Sportspages has taken a look at BBC’s Sports Personality of the Year candidates since the programme began in 1954. The runner, Sir Christopher Chataway won it that first year. We’ve delved into our archives to detail a winner from each decade. Since all were worthy victors in the years that they won, our selection of individuals has been fairly arbitrary. Almost all could have caught our attention. We’ve tried to be fair (in sport?!) and picked out a sports personality from different sports over the years.
We start with Jim Laker, who won Sports Personality of the Year in 1956 for his record-breaking number of wickets taken against the Australians in that year. In the 4th Ashes Test, at Old Trafford, Laker was the first bowler in history to take all 10 wickets in a test innings. In fact Laker took 19 Australian wickets for 90. He bowled 9 for 37 in the first innings; 10 for 53 in the 2nd Innings.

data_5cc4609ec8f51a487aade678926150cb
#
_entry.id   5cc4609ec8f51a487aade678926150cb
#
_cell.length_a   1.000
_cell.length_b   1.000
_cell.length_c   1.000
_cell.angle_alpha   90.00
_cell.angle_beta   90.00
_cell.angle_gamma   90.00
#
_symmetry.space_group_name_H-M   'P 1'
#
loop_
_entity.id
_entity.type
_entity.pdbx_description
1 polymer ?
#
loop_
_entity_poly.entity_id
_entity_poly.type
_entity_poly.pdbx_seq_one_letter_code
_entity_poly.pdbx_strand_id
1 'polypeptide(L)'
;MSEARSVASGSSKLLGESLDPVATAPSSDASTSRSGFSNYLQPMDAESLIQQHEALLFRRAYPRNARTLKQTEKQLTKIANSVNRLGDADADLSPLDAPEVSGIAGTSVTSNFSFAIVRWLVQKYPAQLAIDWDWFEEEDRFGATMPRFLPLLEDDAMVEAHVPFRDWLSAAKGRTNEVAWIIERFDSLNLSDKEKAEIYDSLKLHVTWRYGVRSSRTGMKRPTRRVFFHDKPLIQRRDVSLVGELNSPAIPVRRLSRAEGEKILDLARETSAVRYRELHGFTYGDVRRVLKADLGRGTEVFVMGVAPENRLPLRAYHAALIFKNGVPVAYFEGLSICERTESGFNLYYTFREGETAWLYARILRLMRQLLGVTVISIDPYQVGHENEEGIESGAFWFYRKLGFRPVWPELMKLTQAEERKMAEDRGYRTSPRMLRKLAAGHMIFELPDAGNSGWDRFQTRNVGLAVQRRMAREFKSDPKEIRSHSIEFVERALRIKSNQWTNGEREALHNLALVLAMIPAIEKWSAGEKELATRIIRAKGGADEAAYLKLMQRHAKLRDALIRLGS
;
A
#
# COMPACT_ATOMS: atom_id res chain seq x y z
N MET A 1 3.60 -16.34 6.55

Jim Laker later went on to set the record of the most wickets taken in a 5 match Ashes series (admittedly, a niche area): 46, a record still held today.
In the 1960s our attention turns to Sir Henry Cooper, the only British boxer ever to be knighted…yet. He was BBC Sports Personality of the Year in 1967, having been unbeaten throughout that year. We may have fond and more recent memories of him in Brut aftershave commercials and hamming it up in pantos and chat shows. He also had an exceptionally long career as a successful boxer from 1954 – 71. He won 40 of his 55 contests, 27 of which were knockouts. Cooper was legendary for his very powerful and very fast left hook. It was called ‘Enry’s Ammer’ and was most famously used against Muhammad Ali in both of their hugely publicised fights in 1963 and again in 1966. As well as Henry Cooper’s boxing achievements, he was also the first sportsman to win SPOTY twice – he won the award again in 1970.